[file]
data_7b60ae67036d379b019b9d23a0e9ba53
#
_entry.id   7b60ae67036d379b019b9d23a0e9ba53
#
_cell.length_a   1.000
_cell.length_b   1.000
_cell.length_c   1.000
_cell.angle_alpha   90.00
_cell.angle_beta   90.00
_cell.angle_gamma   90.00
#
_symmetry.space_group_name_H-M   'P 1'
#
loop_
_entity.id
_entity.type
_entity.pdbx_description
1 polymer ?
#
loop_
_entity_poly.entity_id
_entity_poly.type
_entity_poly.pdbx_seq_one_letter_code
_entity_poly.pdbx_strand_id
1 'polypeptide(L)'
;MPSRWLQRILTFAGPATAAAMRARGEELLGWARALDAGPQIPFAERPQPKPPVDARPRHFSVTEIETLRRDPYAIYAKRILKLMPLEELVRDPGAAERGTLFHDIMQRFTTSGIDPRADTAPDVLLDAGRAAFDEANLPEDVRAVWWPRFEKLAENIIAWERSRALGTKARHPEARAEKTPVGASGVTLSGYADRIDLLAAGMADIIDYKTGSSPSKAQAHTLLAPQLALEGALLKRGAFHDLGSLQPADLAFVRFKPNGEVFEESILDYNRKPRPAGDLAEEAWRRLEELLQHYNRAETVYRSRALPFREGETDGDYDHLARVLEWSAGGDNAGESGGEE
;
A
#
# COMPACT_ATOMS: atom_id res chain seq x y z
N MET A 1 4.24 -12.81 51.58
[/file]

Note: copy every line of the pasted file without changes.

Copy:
data_7b60ae67036d379b019b9d23a0e9ba53
#
_entry.id   7b60ae67036d379b019b9d23a0e9ba53
#
_cell.length_a   1.000
_cell.length_b   1.000
_cell.length_c   1.000
_cell.angle_alpha   90.00
_cell.angle_beta   90.00
_cell.angle_gamma   90.00
#
_symmetry.space_group_name_H-M   'P 1'
#
loop_
_entity.id
_entity.type
_entity.pdbx_description
1 polymer ?
#
loop_
_entity_poly.entity_id
_entity_poly.type
_entity_poly.pdbx_seq_one_letter_code
_entity_poly.pdbx_strand_id
1 'polypeptide(L)'
;MPSRWLQRILTFAGPATAAAMRARGEELLGWARALDAGPQIPFAERPQPKPPVDARPRHFSVTEIETLRRDPYAIYAKRILKLMPLEELVRDPGAAERGTLFHDIMQRFTTSGIDPRADTAPDVLLDAGRAAFDEANLPEDVRAVWWPRFEKLAENIIAWERSRALGTKARHPEARAEKTPVGASGVTLSGYADRIDLLAAGMADIIDYKTGSSPSKAQAHTLLAPQLALEGALLKRGAFHDLGSLQPADLAFVRFKPNGEVFEESILDYNRKPRPAGDLAEEAWRRLEELLQHYNRAETVYRSRALPFREGETDGDYDHLARVLEWSAGGDNAGESGGEE
;
A
#
# COMPACT_ATOMS: atom_id res chain seq x y z
N MET A 1 4.24 -12.81 51.58